Home > New Construction, Uncategorized > These markets saw the highest office rent increases over the last year

These markets saw the highest office rent increases over the last year

December 2, 2014 Leave a comment Go to comments
Rendering provided courtesy of Phillips 66
Phillips 66 HQ July2013rendering

Phillips 66 is building its 1.1 million-square-foot headquarters campus in the Westchase District.


While the asking rate for office space in Houston’s Central Business District is the highest of any other market at $42.22 per square foot, these two submarkets saw huge increases in rents over the last year.

The Westchase office market had the highest percent increase over all other submarkets at 18.5 percent year over year. The average rental rate for Westchase is currently $38.11 per square foot, according to JLL’s second quarter report.

Greenway had the second highest office rent increase of 18.3 percent, with an average rental rate of $36.24 per square foot. The Woodlands had the third highest increase at 11.3 percent, charging $37.88 per square foot. In comparison, the Central Business District only increased by 6.4 percent in the last year.

“All three submarkets (Westcahse, Greenway and The Woodlands) are still very landlord favorable in nature, with very limited large block availabilities. With lack of construction options available — within those submarkets, most of what is being built will arrive pre-leased — existing space is able to charge a premium for companies looking to expand or move into the submarket,” said JLL Research Manager Graham Hildebrand.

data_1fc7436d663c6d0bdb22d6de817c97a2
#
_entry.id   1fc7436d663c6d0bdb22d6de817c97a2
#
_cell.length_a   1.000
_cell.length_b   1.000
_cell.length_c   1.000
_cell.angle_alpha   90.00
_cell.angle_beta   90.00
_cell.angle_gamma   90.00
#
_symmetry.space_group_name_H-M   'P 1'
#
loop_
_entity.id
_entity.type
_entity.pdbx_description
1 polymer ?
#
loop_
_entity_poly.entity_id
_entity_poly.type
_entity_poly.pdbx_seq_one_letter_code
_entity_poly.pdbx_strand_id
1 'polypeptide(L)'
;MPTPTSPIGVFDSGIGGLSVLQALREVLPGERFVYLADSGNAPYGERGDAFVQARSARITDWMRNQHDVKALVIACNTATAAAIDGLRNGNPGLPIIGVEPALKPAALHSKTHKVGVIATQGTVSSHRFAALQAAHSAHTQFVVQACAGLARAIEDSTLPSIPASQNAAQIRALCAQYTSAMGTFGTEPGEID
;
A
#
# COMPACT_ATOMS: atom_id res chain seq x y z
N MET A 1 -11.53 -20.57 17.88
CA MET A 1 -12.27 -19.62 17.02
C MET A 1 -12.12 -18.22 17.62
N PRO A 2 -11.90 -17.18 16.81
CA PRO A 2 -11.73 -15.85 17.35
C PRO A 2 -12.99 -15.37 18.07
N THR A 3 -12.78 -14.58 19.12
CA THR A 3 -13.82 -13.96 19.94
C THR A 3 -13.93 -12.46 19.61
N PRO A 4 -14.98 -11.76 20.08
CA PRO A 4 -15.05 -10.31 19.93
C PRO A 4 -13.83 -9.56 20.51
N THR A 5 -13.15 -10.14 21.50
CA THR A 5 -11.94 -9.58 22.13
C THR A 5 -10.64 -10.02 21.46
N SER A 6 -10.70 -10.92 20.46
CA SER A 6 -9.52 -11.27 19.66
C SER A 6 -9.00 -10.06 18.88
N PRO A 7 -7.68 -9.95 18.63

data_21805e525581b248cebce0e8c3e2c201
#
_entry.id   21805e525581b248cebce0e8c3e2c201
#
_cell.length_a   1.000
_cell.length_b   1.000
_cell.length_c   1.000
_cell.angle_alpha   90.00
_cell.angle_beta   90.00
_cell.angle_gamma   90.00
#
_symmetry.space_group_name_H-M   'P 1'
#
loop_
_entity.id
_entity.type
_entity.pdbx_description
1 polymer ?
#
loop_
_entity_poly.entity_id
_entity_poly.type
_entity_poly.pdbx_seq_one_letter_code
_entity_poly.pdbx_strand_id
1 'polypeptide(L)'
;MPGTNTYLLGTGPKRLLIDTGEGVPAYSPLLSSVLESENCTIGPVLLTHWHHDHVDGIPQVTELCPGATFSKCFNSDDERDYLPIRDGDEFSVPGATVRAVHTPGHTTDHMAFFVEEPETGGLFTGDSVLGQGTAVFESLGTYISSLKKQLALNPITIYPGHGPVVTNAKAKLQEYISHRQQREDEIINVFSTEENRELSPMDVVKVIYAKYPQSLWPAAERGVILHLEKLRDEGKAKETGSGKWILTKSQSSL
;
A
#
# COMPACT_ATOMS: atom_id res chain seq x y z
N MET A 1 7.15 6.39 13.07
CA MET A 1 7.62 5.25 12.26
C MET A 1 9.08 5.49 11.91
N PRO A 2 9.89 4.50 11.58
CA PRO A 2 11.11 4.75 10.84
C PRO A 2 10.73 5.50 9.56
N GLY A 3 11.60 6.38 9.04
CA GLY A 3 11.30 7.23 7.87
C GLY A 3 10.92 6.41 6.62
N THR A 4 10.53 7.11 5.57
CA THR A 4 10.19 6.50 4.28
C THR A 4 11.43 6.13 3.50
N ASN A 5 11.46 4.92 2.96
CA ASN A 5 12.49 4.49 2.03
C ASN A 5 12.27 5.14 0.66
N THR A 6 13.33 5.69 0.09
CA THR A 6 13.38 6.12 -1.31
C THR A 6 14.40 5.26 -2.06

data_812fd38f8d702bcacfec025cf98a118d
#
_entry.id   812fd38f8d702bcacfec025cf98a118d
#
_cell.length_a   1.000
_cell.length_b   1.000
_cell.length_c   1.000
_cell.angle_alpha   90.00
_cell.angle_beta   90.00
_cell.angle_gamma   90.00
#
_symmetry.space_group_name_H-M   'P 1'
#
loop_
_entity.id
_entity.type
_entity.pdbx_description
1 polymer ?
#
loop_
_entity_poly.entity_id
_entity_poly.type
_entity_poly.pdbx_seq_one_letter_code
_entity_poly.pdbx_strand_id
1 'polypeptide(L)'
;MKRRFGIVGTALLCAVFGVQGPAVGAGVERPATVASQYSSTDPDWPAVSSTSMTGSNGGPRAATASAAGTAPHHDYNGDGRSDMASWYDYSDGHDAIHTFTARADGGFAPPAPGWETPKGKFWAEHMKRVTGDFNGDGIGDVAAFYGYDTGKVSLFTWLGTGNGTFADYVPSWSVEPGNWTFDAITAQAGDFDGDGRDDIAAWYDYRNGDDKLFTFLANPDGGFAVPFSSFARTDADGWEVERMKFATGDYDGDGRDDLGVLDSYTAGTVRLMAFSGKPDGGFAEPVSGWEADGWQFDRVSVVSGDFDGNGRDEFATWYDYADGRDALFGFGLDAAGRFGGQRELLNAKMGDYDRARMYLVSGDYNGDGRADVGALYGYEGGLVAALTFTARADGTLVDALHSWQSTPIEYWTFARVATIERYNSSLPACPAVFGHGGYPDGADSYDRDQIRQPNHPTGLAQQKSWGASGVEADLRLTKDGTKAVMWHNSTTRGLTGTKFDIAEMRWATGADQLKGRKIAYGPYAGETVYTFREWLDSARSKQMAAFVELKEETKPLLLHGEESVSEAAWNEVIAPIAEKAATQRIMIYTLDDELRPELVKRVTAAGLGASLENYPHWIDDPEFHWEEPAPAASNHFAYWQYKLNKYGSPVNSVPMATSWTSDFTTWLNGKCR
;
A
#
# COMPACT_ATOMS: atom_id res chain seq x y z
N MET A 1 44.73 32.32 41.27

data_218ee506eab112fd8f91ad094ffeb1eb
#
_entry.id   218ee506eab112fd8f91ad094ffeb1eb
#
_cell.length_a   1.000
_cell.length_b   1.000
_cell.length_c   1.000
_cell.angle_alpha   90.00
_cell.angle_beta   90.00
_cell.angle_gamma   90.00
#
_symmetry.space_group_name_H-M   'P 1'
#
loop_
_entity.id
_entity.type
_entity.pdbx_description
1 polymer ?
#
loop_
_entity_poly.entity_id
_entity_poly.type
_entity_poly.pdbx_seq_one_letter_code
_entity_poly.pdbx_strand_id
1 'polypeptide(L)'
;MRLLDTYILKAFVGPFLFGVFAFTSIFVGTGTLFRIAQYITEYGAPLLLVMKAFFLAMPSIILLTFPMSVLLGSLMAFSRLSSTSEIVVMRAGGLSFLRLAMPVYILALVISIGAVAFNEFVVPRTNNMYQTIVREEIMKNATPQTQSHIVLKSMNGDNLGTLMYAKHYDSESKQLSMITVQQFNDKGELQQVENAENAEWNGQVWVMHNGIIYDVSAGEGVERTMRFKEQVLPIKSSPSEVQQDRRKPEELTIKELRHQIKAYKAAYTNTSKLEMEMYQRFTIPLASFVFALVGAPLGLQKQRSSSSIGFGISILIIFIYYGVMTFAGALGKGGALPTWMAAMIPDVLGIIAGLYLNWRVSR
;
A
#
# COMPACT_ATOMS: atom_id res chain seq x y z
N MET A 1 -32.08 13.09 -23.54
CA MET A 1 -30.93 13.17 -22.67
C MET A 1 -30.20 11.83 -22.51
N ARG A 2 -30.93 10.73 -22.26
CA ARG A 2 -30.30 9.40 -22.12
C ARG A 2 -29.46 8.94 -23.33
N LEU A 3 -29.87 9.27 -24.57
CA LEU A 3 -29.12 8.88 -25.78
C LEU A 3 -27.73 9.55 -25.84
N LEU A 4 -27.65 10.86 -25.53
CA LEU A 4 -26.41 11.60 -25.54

A market to watch is the Clay Road/West Belt 8 area, said Hildebrand.

“This submarket is rapidly growing as companies, especially energy and the like, are looking there as an option to allow them to be available to clients in the Energy Corridor, Woodlands and inner Loop. Over the next 24 to 48 months, this submarket will be very robust in terms of new construction,” he said.

The West Belt submarket is made up of 53 buildings totaling 4.7 million square feet, and there are five new buildings under construction totaling just under 1 million square feet, according to Jon Lee, senior vice president of brokerage services in CBRE’s Houston office.

“It is a cost-effective alternative for companies in west Houston that need larger spaces and higher parking ratios,” Lee said.

The area has seen so much new activity recently that CBRE’s research office in October added it as one of two new submarkets it tracked. The other new designation was “far west.”

The West Belt has an overall vacancy rate of 5.5 percent and an asking rent of $19.21 per square foot square foot, CBRE reports.

Energy companies led the way in completed real estate transactions for the second quarter of the year, collectively leasing almost 2 million square feet of office space in key markets, according to JLL.

By Jenny Agee-Aldridge covers commercial real estate and retail for the Houston Business Journal.

  1. No comments yet.
  1. No trackbacks yet.

Leave a Reply

Fill in your details below or click an icon to log in:

WordPress.com Logo

You are commenting using your WordPress.com account. Log Out / Change )

Twitter picture

You are commenting using your Twitter account. Log Out / Change )

Facebook photo

You are commenting using your Facebook account. Log Out / Change )

Google+ photo

You are commenting using your Google+ account. Log Out / Change )

Connecting to %s

%d bloggers like this: